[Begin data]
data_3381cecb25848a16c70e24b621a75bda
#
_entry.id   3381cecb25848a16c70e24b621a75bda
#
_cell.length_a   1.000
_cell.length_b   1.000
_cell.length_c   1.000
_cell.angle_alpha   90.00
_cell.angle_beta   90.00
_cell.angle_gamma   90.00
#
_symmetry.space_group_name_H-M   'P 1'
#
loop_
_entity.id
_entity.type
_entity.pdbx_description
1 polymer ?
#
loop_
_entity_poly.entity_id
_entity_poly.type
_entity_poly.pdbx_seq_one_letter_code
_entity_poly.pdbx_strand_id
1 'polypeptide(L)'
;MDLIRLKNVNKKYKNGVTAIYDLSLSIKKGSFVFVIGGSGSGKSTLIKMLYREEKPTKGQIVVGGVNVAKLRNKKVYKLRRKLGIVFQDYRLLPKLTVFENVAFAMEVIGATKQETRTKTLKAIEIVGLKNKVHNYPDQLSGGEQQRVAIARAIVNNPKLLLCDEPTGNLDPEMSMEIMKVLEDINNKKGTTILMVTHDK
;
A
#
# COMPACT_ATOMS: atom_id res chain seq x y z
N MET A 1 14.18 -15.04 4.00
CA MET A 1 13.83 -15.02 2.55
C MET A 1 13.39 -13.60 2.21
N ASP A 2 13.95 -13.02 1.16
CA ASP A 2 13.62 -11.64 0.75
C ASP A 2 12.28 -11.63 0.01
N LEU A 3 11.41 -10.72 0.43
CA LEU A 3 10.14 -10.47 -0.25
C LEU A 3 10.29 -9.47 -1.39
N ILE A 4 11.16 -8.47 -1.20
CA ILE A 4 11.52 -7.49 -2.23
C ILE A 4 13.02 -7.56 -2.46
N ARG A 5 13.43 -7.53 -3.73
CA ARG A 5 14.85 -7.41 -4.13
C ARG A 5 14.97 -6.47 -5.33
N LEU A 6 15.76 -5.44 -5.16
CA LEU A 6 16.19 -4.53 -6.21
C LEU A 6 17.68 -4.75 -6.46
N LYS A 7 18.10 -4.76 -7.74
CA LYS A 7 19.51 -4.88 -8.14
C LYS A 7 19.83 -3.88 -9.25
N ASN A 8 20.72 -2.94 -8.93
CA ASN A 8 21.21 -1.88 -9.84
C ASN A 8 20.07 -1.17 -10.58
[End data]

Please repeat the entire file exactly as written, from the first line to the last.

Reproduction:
data_3381cecb25848a16c70e24b621a75bda
#
_entry.id   3381cecb25848a16c70e24b621a75bda
#
_cell.length_a   1.000
_cell.length_b   1.000
_cell.length_c   1.000
_cell.angle_alpha   90.00
_cell.angle_beta   90.00
_cell.angle_gamma   90.00
#
_symmetry.space_group_name_H-M   'P 1'
#
loop_
_entity.id
_entity.type
_entity.pdbx_description
1 polymer ?
#
loop_
_entity_poly.entity_id
_entity_poly.type
_entity_poly.pdbx_seq_one_letter_code
_entity_poly.pdbx_strand_id
1 'polypeptide(L)'
;MDLIRLKNVNKKYKNGVTAIYDLSLSIKKGSFVFVIGGSGSGKSTLIKMLYREEKPTKGQIVVGGVNVAKLRNKKVYKLRRKLGIVFQDYRLLPKLTVFENVAFAMEVIGATKQETRTKTLKAIEIVGLKNKVHNYPDQLSGGEQQRVAIARAIVNNPKLLLCDEPTGNLDPEMSMEIMKVLEDINNKKGTTILMVTHDK
;
A
#
# COMPACT_ATOMS: atom_id res chain seq x y z
N MET A 1 14.18 -15.04 4.00
CA MET A 1 13.83 -15.02 2.55
C MET A 1 13.39 -13.60 2.21
N ASP A 2 13.95 -13.02 1.16
CA ASP A 2 13.62 -11.64 0.75
C ASP A 2 12.28 -11.63 0.01
N LEU A 3 11.41 -10.72 0.43
CA LEU A 3 10.14 -10.47 -0.25
C LEU A 3 10.29 -9.47 -1.39
N ILE A 4 11.16 -8.47 -1.20
CA ILE A 4 11.52 -7.49 -2.23
C ILE A 4 13.02 -7.56 -2.46
N ARG A 5 13.43 -7.53 -3.73
CA ARG A 5 14.85 -7.41 -4.13
C ARG A 5 14.97 -6.47 -5.33
N LEU A 6 15.76 -5.44 -5.16
CA LEU A 6 16.19 -4.53 -6.21
C LEU A 6 17.68 -4.75 -6.46
N LYS A 7 18.10 -4.76 -7.74
CA LYS A 7 19.51 -4.88 -8.14
C LYS A 7 19.83 -3.88 -9.25
N ASN A 8 20.72 -2.94 -8.93
CA ASN A 8 21.21 -1.88 -9.84
C ASN A 8 20.07 -1.17 -10.58